I think it would be well if my Amendment were discussed at the same time as that of my hon. Friend. My Amendment practically covers that of my hon. Friend, and if it does not commend itself to those in charge of the Bill I should be prepared, rather than give up the point altogether, to support his. My excuse for re-opening this question on the Report stage, after a Division in which the minority holding my views only amounted to 13, is that the subject is really one of great importance, and that a radical alteration in our laws was discussed in a very thin House, Members trooping in when the Division was called, without really knowing what the question was under discussion, and voting simply on the Tellers' names. I should like to protest against the custom, which prevails too much among lawyers in this House, of introducing into small clauses of this nature alterations in our laws that are really of a wide and far-reaching character. I object to the smuggling of new principles into the law in this way. There is an undoubted principle involved in this question. It is quite a new principle that a wife should be compellable to give evidence against her husband. It is quite true that under the Criminal Law Amendment Act a wife is competent to give evidence against her husband, but she is not compelled to do so. Hon. Members who take the opposite view say, "What does it matter? Fiat experimentum in corpore vili. Those who cruelly ill-treat children are such downright blackguards that it does not matter at all." I object to that assumption, because you are making the experiment not on the brute who ill-treats the children, but on the wife. Bill Sikes may be a brute, but Nancy is not, and it is on behalf of the married Nancy that I am pleading now. Take the case of the stepfather who, in a fit of drunken cruelty, ill-treats his wife's children. He may be a good and kind husband when he is sober. If he is, she has to choose between giving evidence to save her children from ill-treatment and refusing to send her husband to gaol. If he is a brutal husband, she has to choose between committing perjury and getting a sound thrashing when he comes out of prison. The law of this country has always recognized the unity of man and wife with regard to questions of evidence; and I do not think it would be a good thing at all, especially for the poorer classes of this country, that the distinction between the evidence of husband and wife and the evidence of other persons should be done away with. It is said by many that, after all, this is only a bit of sentimental legislation of our fore- fathers. Now, I am opposed to most of the sentimental legislation of the present day, on the ground that nearly all of it tends to increase police power and to interfere with the freedom of the liberty of the subject. But if hon. Members will examine the bits of so-called sentimental legislation which have come down to us from our forefathers, they will find that in every one of them the sentiment is entirely in favour of freedom. There is one point in this clause which I certainly think has been overlooked. Under Section 3, if a person is guilty of a grave offence against a child the Court may order that the child should be placed in charge of another person who may keep the child, if a boy until he is 14 years of age, if a girl until she is 16. Suppose a mother has to choose between her child and a husband who is brutal to the child, but kind to her. She is certainly placed in a hard situation. She is compelled to give evidence, and she may feel that by the very evidence she is going to give her child may be taken out of her charge for many years. She may feel that in future she can preserve the child from her husband's cruelty, or she may have hopes of reclaiming the husband; and yet, if she speaks the truth, she may lose the society of her child for many years. I may say that I most heartily approve of the Bill as a whole, and thank the right hon. Gentleman opposite for having brought it in; but I hope the right hon. Gentleman will see his way to allowing the wife to remain only a competent, and not a compulsory, witness.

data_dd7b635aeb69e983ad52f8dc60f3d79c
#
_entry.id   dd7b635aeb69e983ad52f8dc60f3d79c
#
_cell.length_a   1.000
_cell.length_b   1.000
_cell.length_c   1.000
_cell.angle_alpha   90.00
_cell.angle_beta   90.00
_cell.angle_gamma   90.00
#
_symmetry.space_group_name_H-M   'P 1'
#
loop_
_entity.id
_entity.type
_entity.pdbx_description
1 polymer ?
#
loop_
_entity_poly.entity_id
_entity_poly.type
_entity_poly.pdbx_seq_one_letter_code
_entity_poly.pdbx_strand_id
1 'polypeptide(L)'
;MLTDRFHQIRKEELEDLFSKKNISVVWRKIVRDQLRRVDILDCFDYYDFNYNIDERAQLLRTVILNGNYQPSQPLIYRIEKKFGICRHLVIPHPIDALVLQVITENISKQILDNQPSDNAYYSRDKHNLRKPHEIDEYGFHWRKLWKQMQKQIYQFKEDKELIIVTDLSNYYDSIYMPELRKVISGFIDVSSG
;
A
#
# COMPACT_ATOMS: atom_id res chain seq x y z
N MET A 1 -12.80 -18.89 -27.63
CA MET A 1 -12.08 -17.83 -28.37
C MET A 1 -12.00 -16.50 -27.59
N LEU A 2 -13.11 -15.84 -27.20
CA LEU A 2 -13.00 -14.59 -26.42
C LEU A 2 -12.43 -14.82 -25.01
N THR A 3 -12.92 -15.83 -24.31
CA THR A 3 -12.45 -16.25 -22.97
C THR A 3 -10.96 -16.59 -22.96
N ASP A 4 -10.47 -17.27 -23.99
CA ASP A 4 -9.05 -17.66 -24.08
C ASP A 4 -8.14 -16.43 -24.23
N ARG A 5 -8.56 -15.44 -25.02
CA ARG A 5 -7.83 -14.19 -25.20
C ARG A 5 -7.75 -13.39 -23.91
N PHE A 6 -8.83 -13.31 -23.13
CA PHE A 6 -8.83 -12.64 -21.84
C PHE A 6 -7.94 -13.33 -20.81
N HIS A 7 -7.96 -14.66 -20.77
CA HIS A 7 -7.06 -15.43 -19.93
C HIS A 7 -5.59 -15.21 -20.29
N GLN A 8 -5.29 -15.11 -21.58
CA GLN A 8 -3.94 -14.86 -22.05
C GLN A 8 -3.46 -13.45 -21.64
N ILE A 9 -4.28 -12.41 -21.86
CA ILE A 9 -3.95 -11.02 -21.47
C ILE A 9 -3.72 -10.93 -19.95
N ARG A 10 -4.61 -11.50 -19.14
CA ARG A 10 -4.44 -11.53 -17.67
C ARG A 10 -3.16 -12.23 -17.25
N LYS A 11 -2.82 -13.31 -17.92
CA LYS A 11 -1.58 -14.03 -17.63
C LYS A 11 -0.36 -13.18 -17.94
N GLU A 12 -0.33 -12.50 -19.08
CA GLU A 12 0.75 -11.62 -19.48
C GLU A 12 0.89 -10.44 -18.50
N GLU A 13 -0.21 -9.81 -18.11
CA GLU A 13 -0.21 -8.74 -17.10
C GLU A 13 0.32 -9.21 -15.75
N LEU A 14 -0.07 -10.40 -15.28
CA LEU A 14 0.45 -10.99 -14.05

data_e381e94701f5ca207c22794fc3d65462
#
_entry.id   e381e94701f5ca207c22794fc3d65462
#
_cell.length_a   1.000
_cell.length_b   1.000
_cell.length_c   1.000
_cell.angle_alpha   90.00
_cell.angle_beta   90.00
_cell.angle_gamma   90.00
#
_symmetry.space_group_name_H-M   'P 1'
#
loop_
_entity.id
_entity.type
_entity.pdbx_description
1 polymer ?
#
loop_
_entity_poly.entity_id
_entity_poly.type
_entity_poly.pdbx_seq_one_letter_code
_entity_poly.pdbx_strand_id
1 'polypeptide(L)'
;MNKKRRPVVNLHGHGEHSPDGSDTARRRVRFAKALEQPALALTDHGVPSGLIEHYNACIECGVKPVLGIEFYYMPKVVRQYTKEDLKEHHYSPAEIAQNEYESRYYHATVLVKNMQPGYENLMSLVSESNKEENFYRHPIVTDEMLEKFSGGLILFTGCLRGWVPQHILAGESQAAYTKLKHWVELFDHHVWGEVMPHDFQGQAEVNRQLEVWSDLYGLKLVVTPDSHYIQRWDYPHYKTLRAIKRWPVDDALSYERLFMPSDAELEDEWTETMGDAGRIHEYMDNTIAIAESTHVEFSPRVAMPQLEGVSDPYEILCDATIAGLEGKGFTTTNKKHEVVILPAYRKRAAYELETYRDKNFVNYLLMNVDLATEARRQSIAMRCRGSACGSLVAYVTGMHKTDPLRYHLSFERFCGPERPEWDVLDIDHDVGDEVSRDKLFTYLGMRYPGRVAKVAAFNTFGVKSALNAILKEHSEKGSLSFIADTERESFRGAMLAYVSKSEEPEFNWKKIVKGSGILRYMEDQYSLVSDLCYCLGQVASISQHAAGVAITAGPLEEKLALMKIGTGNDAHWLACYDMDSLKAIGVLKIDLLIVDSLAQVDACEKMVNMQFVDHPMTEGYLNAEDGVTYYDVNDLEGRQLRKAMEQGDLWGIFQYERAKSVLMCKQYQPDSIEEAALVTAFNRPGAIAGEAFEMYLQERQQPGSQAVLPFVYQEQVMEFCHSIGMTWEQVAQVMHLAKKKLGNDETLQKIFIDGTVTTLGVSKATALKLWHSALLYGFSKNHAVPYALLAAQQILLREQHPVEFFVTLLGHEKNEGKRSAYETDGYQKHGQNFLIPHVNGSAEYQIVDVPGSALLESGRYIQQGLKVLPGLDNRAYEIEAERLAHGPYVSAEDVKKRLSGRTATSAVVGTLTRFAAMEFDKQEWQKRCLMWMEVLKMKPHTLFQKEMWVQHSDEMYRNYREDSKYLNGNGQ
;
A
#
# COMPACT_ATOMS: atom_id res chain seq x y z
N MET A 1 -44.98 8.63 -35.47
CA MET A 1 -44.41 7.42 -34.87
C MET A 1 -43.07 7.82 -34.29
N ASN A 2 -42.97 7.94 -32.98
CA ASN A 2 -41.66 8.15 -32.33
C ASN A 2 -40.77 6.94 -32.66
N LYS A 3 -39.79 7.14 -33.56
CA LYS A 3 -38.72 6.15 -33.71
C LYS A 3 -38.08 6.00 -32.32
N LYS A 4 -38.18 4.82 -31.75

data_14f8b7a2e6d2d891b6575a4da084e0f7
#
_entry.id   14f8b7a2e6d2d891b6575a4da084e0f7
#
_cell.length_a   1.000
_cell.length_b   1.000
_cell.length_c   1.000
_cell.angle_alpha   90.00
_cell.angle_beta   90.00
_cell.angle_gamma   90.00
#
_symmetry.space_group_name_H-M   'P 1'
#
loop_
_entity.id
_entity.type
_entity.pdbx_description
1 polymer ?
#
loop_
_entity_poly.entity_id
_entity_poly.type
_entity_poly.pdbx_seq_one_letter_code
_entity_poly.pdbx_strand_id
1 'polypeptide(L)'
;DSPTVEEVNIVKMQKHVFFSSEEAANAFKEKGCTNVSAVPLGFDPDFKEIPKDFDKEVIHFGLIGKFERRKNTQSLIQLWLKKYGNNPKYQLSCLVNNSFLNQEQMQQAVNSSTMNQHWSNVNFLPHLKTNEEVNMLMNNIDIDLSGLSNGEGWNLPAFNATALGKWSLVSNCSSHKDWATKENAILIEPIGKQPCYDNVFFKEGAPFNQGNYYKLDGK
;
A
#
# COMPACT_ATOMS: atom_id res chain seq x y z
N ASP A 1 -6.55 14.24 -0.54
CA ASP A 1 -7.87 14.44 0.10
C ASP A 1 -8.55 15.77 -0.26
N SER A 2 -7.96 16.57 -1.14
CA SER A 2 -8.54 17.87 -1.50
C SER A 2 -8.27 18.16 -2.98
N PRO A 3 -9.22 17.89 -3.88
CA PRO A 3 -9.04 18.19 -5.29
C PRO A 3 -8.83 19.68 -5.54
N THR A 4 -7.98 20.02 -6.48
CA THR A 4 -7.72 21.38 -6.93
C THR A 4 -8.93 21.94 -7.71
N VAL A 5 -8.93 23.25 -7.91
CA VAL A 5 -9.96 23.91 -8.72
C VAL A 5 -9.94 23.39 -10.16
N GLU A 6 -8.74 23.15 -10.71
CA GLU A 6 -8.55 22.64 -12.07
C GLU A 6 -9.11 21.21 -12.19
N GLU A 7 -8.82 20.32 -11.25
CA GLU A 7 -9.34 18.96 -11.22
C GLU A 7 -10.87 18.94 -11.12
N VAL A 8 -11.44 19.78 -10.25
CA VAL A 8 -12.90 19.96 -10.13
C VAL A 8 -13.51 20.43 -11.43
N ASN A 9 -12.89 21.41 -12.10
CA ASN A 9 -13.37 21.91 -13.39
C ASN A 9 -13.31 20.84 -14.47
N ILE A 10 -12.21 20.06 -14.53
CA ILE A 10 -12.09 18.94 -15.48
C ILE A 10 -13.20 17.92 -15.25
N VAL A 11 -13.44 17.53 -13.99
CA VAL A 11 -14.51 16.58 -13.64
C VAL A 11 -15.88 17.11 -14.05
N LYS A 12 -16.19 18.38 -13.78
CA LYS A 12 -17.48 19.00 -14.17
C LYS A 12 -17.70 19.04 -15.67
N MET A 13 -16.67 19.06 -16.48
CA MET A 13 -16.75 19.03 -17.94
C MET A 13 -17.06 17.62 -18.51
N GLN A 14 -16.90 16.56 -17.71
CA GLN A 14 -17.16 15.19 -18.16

Perhaps it will save time if I at once express my opinion on both the points that have been raised. I cannot advise the House to agree that the wife should be made a voluntary, and not a compellable, witness. The information before us is that, in cases in which horrible cruelties, amounting almost to starvation, have been practised by the husband, unless you can get the wife's evidence there is no chance of obtaining a conviction, and it is therefore necessary to compel the wife to give evidence. It is also necessary in the interests of the wife, because if she be merely a competent and not a compellable witness, and if she volunteers to give evidence where she need not do so, she may bring upon herself the vengeance of the husband. As to the Amendment of the hon. Member for Camberwell (Mr. Kelly), it seems to me to be really a matter for the discretion of the House. I quite agree with my hon. and learned Friend, that the really serious part of the proposal relates to Section 1, which deals with cases of extreme cruelty. If he thinks there is a real necessity for the Amendment with regard to Section 2, I should not be prepared to oppose it.